Saturday, August 24, 2013

Anybody in the mood for strawberry daquiris?


Class warrior classic.

Directed by Adam Wingard
Written by Simon Barrett
With Sharni Vinson (Erin), AJ Bowen (Crispian), Nicholas Tucci (Felix), Wendy Glenn (Zee), Joe Swanberg (Drake), Margaret Laney (Kelly), Amy Seimetz (Aimee), Ti West (Tariq), Rob Moran (Paul), Barbara Cramton (Aubrey), Simon Barrett (Tiger Mask), Lane Hughes (Fox Mask) Steve Buscemi L.C. Holt (Lamb Mask)

Spoiler alert: moderate

The Strangers 2 sure took the franchise in a weird direction.

"I think that's an unfair criticism" is the single best line in You're Next, and it's also a wholly appropriate caution when approaching the movie for review.  Surely, Adam Wingard's home invader is not at all what I expected.  I almost feel like it's a spoiler to say that this movie has more in common with Evil Dead 2, Dead Alive or even Shaun of the Dead than its most obvious antecedents, because it's been marketed solely as propaganda for the home insecurity industry.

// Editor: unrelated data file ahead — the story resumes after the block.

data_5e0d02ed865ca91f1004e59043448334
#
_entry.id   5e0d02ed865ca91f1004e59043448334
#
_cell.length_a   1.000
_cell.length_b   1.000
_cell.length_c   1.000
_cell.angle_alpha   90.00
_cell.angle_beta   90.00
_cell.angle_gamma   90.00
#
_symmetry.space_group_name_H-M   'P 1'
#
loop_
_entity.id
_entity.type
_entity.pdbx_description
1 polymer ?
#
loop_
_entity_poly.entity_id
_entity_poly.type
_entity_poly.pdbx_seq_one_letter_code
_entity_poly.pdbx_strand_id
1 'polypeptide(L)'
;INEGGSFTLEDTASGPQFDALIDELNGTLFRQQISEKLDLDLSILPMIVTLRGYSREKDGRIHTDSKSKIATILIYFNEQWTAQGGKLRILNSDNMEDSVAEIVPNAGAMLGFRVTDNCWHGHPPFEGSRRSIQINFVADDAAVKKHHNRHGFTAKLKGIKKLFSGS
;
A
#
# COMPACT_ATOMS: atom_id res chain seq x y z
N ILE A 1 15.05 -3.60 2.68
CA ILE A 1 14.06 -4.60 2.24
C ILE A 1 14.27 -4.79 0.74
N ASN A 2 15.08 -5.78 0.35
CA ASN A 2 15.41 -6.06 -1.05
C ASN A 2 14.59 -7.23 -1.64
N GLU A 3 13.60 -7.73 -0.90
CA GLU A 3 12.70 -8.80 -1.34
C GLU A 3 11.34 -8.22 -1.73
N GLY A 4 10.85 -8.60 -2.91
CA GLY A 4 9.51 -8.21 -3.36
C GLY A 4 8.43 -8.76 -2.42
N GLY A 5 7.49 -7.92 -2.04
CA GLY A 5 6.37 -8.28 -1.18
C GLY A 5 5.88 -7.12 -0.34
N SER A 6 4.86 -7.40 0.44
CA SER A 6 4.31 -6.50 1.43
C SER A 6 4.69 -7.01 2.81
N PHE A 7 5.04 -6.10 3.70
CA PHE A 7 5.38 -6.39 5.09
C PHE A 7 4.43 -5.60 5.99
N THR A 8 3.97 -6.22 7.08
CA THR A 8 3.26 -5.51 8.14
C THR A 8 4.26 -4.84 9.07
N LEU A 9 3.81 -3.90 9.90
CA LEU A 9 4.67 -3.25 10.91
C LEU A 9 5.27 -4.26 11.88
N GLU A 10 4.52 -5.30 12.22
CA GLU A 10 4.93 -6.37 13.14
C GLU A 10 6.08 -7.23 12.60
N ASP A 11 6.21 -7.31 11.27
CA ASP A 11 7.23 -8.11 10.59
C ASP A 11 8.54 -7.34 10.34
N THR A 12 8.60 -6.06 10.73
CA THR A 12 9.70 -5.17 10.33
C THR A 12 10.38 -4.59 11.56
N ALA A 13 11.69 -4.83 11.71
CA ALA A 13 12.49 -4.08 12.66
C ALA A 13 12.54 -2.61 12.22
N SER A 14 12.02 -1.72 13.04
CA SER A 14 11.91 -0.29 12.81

Yes!  I locked my fucking door.

Just listen to that Lou Reed song in the trailer.  Why, this isn't a perfect day at all!  What dreadful irony?  Nothing like that is present in this movie.

Some effective but incredibly cheap loud-noise-sudden-movement jump scares aside, it is not really much of a horror movie.  You're Next is high gore comedy, two parts farce and one part satire.